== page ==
Informal food markets offer diverse food products and crucial livelihood opportunities in Zambia, study
26-11-2019 11:39:00 | by: Pie Kamau | hits: 3100 | Tags:

A new study by  International Institute for Environment and Development (IIED) shows that informal markets play a critical role in providing affordable, accessible and diverse food for the urban poor, while supporting the livelihoods of millions of small-scale farmers , traders and vendors.

In Zambia, the informal sector is a major source of employment and livelihoods and almost 80% of informal workers are employed in agricultural-related activities.

Among the findings are that although policy is biased towards formalization, informal food markets offer opportunities for livelihoods and income generation, especially for women and young people, and these markets play a critical role in linking the urban poor to key markets for fruits, vegetables and meat products.

Based on both qualitative and quantitative research, this discussion paper provides evidence on the current status, perceptions, challenges and policy context of the informal food markets in Lusaka and Kitwe, with the aim of identifying key points for action and policy. The findings were that:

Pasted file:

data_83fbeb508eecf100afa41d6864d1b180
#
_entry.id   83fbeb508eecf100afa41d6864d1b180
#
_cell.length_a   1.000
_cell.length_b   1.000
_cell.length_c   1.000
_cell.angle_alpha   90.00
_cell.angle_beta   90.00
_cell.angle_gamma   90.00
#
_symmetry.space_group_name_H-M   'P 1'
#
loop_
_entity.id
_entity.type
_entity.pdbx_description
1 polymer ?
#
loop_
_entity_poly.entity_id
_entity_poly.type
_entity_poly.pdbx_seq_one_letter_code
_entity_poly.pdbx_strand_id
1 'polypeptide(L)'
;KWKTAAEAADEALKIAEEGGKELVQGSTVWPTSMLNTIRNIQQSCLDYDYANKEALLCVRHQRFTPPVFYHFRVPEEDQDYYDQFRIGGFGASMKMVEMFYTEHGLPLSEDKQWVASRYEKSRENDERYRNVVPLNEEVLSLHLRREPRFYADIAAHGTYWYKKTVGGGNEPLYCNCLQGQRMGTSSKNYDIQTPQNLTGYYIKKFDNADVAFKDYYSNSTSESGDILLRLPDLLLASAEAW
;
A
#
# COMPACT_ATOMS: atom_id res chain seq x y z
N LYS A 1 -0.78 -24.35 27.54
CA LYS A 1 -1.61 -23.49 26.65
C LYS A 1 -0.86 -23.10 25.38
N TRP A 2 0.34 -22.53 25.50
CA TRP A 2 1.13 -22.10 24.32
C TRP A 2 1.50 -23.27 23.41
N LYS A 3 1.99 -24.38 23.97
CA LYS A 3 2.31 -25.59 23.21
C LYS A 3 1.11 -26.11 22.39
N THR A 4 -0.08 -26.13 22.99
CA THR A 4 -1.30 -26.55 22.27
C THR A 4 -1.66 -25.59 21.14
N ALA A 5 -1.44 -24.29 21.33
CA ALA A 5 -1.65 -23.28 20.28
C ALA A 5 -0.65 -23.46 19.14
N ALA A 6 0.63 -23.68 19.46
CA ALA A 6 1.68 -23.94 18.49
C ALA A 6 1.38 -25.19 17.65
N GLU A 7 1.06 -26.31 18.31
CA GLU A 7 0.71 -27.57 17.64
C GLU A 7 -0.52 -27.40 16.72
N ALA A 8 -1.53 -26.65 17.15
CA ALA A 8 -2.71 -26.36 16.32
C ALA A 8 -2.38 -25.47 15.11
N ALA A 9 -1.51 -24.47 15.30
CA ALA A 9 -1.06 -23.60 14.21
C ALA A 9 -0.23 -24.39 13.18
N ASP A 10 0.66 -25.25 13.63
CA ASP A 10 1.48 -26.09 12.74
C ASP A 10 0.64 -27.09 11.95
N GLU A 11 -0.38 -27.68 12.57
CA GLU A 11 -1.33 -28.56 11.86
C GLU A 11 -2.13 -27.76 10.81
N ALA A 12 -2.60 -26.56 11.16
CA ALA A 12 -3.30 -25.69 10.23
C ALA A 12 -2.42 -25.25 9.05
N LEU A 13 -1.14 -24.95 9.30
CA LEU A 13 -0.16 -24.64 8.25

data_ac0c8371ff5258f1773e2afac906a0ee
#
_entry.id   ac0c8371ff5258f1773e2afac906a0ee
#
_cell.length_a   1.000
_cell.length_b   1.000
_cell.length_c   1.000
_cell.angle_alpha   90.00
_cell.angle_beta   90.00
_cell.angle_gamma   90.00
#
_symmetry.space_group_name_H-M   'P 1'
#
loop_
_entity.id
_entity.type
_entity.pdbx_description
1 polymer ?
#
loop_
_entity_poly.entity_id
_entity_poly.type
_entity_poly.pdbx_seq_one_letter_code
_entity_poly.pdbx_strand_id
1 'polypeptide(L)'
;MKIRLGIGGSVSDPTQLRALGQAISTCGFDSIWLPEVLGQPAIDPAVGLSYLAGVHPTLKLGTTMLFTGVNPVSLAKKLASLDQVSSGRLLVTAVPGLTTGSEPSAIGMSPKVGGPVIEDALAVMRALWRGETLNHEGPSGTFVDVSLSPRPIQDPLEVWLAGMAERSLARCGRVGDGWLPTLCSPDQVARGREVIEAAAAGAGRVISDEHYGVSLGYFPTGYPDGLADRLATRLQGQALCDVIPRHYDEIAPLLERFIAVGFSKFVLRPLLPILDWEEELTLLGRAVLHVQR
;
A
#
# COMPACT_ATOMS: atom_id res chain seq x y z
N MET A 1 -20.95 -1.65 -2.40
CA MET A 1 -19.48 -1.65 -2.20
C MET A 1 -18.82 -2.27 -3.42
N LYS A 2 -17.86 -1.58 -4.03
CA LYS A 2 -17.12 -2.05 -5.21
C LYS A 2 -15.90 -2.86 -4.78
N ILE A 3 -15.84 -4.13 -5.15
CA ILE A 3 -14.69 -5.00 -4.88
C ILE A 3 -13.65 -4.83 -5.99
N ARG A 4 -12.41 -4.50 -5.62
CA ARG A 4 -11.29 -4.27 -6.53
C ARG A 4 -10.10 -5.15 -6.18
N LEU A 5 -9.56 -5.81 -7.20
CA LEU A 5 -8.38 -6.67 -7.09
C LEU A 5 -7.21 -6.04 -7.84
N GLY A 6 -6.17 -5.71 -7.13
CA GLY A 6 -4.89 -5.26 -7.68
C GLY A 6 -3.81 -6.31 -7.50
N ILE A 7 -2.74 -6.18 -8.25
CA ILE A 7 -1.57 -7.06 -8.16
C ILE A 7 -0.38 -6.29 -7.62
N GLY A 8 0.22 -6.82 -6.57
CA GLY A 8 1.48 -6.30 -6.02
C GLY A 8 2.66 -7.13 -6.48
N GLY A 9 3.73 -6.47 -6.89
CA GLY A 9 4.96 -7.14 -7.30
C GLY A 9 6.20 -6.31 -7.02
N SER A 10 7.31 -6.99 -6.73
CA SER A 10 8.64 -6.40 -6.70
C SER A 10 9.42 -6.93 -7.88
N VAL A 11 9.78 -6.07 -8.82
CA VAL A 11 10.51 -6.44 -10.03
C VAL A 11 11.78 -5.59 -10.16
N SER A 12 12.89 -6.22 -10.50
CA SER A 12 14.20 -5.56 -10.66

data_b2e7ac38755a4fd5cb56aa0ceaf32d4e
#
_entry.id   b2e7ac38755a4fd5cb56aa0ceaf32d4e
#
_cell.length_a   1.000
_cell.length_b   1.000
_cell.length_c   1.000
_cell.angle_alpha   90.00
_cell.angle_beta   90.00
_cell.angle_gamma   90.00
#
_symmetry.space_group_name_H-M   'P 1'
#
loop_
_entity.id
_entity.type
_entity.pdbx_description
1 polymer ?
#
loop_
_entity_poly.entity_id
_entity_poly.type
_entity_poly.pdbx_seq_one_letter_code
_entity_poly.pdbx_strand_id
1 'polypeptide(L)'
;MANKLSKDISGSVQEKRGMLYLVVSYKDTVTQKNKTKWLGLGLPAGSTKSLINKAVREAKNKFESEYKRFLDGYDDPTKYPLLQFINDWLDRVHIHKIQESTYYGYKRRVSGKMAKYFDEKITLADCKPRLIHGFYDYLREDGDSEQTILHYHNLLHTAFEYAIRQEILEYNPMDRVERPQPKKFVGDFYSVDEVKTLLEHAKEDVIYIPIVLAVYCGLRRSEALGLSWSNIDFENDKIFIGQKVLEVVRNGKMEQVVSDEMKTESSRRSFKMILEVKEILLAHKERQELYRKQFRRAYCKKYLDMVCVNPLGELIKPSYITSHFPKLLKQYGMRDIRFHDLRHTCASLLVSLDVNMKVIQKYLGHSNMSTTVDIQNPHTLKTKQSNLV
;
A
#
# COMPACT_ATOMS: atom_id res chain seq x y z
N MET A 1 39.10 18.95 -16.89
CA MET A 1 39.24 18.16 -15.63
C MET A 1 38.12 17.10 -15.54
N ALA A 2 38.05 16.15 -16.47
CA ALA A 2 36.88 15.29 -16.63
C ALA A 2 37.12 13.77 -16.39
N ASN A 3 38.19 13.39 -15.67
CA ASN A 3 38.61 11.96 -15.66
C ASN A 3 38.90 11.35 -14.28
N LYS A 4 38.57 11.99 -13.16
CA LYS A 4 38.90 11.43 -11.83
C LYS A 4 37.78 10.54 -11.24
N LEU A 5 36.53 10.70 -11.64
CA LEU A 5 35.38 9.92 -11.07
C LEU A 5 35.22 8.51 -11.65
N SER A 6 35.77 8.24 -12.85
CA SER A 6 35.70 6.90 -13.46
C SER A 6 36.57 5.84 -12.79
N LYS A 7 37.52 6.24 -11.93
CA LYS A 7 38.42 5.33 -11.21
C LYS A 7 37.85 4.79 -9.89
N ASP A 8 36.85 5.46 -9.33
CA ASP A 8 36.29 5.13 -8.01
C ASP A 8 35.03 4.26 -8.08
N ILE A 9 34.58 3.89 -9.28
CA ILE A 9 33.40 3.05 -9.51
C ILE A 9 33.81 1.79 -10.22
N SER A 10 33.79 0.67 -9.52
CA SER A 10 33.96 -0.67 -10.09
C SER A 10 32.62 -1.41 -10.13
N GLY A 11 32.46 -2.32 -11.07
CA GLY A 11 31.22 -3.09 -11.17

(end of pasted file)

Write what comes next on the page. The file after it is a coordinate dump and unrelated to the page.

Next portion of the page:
(a) Informal food markets offer crucial opportunities for livelihoods and income generation, especially for women, young people, and those with less education.

(b) These markets play a critical role in linking the urban poor to key markets for fruits, vegetables and meat products.

(c) Traders face several challenges, including lack of access to capital and credit, spoilage due to lack of storage, and competition from import markets. Informal, trust-based credit from suppliers and membership or informal saving groups are key coping strategies.

(d) Few traders are members of associations, as they do not trust them to represent their interests.

(e) The government acknowledges the size and existence of the informal food sector, but policy is strongly biased towards formalization. Government agencies lack tools to deal with the informal sector, leading to its marginalization. Despite contributing almost two-fifths of the country's GDP, the informal sector contributes just about 1% of the total national revenue.

This report is part of the Sustainable Diets for All program, an advocacy program that uses evidence, including evidence generated by citizens, to help low-income communities to improve their access to sustainable, affordable and nutritious food.

The program is working in Uganda, Zambia, Kenya, Bolivia and Indonesia, and is co-ordinated by Hivos, IIED and partners in the focal countries.

www.iied.org